Anxiety Friends Friendship 101 Making new friends

Anxiety Alert: Making New Friends Edition

Everyone experiences anxiety at some point in their life. It’s a primitive emotion, similar to fear, and its job is to help us take care of ourselves. We may feel anxious before a big job interview or a date or a test. It’s a temporary feeling and its role in those instances is to help us prepare. For some, however, anxiety is excessive — out of line with the real level of worry at hand. This can be difficult to deal with on its own.

Look at the symptoms below and imagine what it’s like to make new friends, or deal with existing friends, when you’re feeling these things.

Generalized anxiety disorder symptoms include:

  • Feeling restless, wound-up, or on-edge
  • Being easily fatigued
  • Having difficulty concentrating; mind going blank
  • Being irritable
  • Having muscle tension
  • Difficulty controlling feelings of worry
  • Having sleep problems, such as difficulty falling or staying asleep, restlessness, or unsatisfying sleep

Amanda shares what it’s like dealing with anxiety while trying to be social:

“Having anxiety is exhausting. It’s like you’re stuck in the deep end of a swimming pool forced to tread water, and all that treading rapidly drains your energy. With my incessant obsessive thoughts, I’m easily fatigued — sometimes sleeping for 14 or more hours at once…
“Due to the constant fatigue, I frequently sleep through social gatherings or have to cancel plans at the last minute, and that has led friends to believe that I’m flaky or inconsiderate. The problem is that mental illness is often deemed inexcusable. It’s acceptable to say, “I had a diabetic weak spell” or “my Crohn’s and colitis were flaring up,” but it’s never permissible to say, “My anxiety and depression acted up.”

If you’re one of those suffering from anxiety and are looking to build new friendships, fear not. It is absolutely possible with a little work and determination.

Here are three things to keep in mind:

1. Be honest about your anxiety

With yourself. Understand what does and doesn’t work for you and what you need to consider a social interaction successful. Are you someone who can only spend a certain amount of time at dinner with friends, then you have to get home to take care of yourself? That’s ok, as long as you know that about yourself.

With your friends and prospective friends. Tell them before the dinner that you’ll only be staying for a short while, for example. You don’t have to go into a ton of detail about your anxiety, but sharing what is happening sets expectations and helps your potential friends understand more about you.

2. Line up 3–4 topics to talk about in advance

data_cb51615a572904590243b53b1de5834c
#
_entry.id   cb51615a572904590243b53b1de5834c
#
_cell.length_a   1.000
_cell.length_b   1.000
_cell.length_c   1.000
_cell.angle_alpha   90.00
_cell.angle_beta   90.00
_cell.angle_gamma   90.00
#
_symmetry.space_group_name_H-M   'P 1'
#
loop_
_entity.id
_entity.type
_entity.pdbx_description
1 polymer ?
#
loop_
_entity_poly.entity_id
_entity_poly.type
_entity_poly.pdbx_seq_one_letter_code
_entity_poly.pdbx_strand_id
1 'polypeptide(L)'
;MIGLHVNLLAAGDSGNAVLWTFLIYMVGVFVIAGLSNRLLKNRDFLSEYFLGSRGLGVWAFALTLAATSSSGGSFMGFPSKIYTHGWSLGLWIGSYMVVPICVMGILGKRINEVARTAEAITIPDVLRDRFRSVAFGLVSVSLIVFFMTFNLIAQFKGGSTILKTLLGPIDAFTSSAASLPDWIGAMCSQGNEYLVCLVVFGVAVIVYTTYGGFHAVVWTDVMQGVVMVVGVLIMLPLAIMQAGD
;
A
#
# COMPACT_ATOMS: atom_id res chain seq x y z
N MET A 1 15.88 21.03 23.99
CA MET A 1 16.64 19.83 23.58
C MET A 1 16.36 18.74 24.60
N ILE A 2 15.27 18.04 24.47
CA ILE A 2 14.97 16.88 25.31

One thing that can feel overwhelming to folks who have anxiety is being afraid of not having anything to talk about with someone. You can do this a few ways:

  • Learn about the hobbies or interests of the people you’ll be talking to. If you’re going to a chess club, for example, you can line up a few chess-related questions or topics. If you’re going to a meetup at a local restaurant, maybe learn a little about the chef or the menu to start conversation.
  • Read or listen to the news and pick a few highlights or topics you find particularly interesting. While not everyone wants to talk politics, which dominates a lot of news today, there are many topics to choose from that may seem more neutral like weather or local events or sports.
  • Think about things that interest you, like authors you like to read or hobbies or your favorite sports teams. Other people like those topics, too. Even though you may not know what your potential new friends like, starting a conversation about something you like is a great way to feel comfortable and share a little bit about yourself.

3. Practice talking to people

With strangers you’ll never see again, like the person in front of you in line at the coffee shop or the person in the seat next to you on the bus. Talk to them about the topics you like (see number 2).

Role play with a trusted friend or family member with strong social skills. And ask them to give you feedback about areas where you are doing well and areas for improvement.

As you look for new friends, also consider quality over quantity. When you’re struggling to make new friends, it can seem like everyone except you has a long list of contacts and friends and a huge cadre of Facebook followers. That isn’t usually true, it just feels that way from the outside.

And there is no need to force yourself to have scores of friends if you really only want to hang out with a few people. The right number of friends is the right number for you — not a predetermined number that we all must have. It’s ok to have just a few friends you feel comfortable with.

Photo by Priscilla Du Preez on Unsplash

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